POPE Francis avoided any mention of Myanmar’s Rohingya minority during a visit to the conflict-stricken nation on Tuesday.
He did, however, urge Myanmar’s leaders, including the defacto leader Aung San Suu Kyi, to “respect the rights of all who call this land their home”, in a clear reference to the ongoing persecution of the mostly Muslim Rohingya community in Rakhine state.
More than 620,000 Rohingyas have fled Myanmar in recent months, following violent repression by the country’s security forces (News, 17 November). Myanmar claims the Rohingya are recent migrants from neighbouring Bangladesh and denies them the full rights of Burmese citizenship.
The pontiff had been asked to speak out during his visit, but he instead chose more diplomatic language, heeding the advice of senior Roman Catholic figures in Myanmar who have said that even the name Rohingya is a politically-charged and sensitive term.
“The future of Myanmar must be peace, a peace based on respect of the dignity and rights of each member of society, respect for each ethnic group and its identity,” he said while sharing the stage with Ms Suu Kyi.
Earlier this year, Pope Francis called the Rohingya his “brothers” during an address in St Peter’s Square: “I would like to express all my closeness to them and let us all ask the Lord to save them and to inspire men and women of goodwill to help them, so that they may have their full rights.” (News, 1 September).
Speaking on Tuesday in Myanmar, he said: “Religious differences need not be a source of division and distrust, but rather a force for unity, forgiveness, tolerance, and wise nation-building.”
Ms Suu Kyi’s silence on the crisis in Rakhine state has been much criticised overseas. Her fellow Nobel Peace Prize laureates Malala Yousafzai and Archbishop Desmond Tutu have called on her to condemn openly the atrocities and human-rights abuses committed by the army against the Rohingya.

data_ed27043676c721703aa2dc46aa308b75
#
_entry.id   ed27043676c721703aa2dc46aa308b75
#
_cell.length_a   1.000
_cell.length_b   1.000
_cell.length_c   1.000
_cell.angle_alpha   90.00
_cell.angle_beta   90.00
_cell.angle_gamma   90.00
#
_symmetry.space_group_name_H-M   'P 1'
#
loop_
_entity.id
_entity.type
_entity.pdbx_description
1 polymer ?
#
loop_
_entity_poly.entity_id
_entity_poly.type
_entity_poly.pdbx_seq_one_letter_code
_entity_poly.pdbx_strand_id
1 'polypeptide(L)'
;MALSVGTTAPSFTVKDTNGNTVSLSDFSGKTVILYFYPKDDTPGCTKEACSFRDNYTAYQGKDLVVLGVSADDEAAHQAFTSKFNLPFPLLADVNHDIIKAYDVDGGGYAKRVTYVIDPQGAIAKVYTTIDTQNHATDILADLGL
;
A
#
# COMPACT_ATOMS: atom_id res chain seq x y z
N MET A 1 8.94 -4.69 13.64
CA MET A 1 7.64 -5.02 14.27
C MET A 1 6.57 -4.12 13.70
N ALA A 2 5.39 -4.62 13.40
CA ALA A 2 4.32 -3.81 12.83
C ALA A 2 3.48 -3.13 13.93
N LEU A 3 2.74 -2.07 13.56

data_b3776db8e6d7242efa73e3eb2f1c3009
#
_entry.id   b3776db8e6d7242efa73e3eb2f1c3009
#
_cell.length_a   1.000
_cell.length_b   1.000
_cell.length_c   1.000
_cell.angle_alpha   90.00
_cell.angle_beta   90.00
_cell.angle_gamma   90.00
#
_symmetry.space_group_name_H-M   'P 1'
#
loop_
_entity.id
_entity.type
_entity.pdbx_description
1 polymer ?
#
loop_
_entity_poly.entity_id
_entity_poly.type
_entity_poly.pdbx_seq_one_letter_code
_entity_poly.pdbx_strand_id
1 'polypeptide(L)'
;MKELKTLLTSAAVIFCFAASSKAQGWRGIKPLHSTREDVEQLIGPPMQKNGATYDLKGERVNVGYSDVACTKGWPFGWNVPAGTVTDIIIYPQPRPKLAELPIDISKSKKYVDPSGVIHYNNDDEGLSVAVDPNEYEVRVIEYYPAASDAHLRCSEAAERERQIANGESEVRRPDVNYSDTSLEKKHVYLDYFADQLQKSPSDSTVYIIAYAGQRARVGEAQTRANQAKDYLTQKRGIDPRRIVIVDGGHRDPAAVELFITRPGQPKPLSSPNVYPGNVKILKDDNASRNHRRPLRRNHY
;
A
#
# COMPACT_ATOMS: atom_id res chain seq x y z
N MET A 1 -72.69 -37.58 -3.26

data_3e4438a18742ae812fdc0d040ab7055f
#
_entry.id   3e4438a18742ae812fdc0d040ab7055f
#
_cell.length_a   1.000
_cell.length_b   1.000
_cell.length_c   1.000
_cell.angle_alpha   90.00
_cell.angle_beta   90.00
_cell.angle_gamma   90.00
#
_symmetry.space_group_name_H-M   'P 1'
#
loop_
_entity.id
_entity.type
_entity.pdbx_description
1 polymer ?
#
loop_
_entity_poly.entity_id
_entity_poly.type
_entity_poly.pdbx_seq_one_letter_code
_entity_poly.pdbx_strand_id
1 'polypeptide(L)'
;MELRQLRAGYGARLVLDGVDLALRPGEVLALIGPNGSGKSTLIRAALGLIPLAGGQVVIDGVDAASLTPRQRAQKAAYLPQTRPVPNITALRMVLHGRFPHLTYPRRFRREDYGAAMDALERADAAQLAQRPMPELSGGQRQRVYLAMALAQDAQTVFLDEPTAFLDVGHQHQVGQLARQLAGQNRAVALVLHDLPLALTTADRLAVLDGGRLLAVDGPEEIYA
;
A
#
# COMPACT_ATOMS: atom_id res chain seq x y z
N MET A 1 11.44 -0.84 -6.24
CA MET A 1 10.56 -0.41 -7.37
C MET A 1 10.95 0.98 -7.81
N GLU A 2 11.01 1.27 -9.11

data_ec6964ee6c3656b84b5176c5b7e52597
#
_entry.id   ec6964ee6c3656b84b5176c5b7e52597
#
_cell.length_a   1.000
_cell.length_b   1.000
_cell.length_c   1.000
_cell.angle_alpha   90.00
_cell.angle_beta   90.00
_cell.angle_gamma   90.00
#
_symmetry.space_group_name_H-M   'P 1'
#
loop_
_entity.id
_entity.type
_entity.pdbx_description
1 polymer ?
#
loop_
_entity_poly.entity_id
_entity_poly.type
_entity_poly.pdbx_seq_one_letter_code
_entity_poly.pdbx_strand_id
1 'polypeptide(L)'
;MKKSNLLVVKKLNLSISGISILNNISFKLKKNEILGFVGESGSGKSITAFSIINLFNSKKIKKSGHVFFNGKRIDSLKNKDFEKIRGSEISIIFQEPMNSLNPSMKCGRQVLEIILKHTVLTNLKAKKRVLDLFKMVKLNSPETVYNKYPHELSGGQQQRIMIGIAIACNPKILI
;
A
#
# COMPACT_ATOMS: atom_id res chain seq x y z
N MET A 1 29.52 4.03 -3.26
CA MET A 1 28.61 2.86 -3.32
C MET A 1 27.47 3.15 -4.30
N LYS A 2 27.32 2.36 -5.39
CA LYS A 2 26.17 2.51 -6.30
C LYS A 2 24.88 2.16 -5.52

The Pope has also had private meetings during his trip with nationalist Buddhist monks and army commanders. It is the first-ever visit by a Pope to Myanmar, which is 89.9 per cent Buddhist.
There is also a small (6.3 per cent) Christian community, and the Pope met with Christian and other faith leaders also earlier on Tuesday. Some Christians, particularly in Kachin state, have also seen violence and been forced to flee from their homes owing to inter-ethnic conflict.
His spokesman told reporters that during the meeting Pope Francis had called for “unity in diversity”, and for the different faith groups to collaborate in developing Myanmar, which only exited decades of military dictatorship in 2015.
Chris Bain, the director of CAFOD, said: “I am deeply distressed at the horrific scenes of suffering and of vulnerable people fleeing extreme violence. The humanitarian community are cleaning the wounds of this crisis, as we have done before when faced with terrible violence on a massive scale.
“Pope Francis’ visit will shed light on this crisis and hopefully move the diplomatic process which is urgently needed to end the suffering.”
Although the Catholic population in both countries is small, the Roman Catholic Church in Myanmar and Bangladesh play a key role advocating for peace and dialogue.”
On Wednesday, the Pope will preside at a huge open-air mass in Yangon, Myanmar’s former capital and largest city.
On Thursday, he will travel to Bangladesh for the next portion of his Asia trip, where he will spend time with some Rohingya refugees.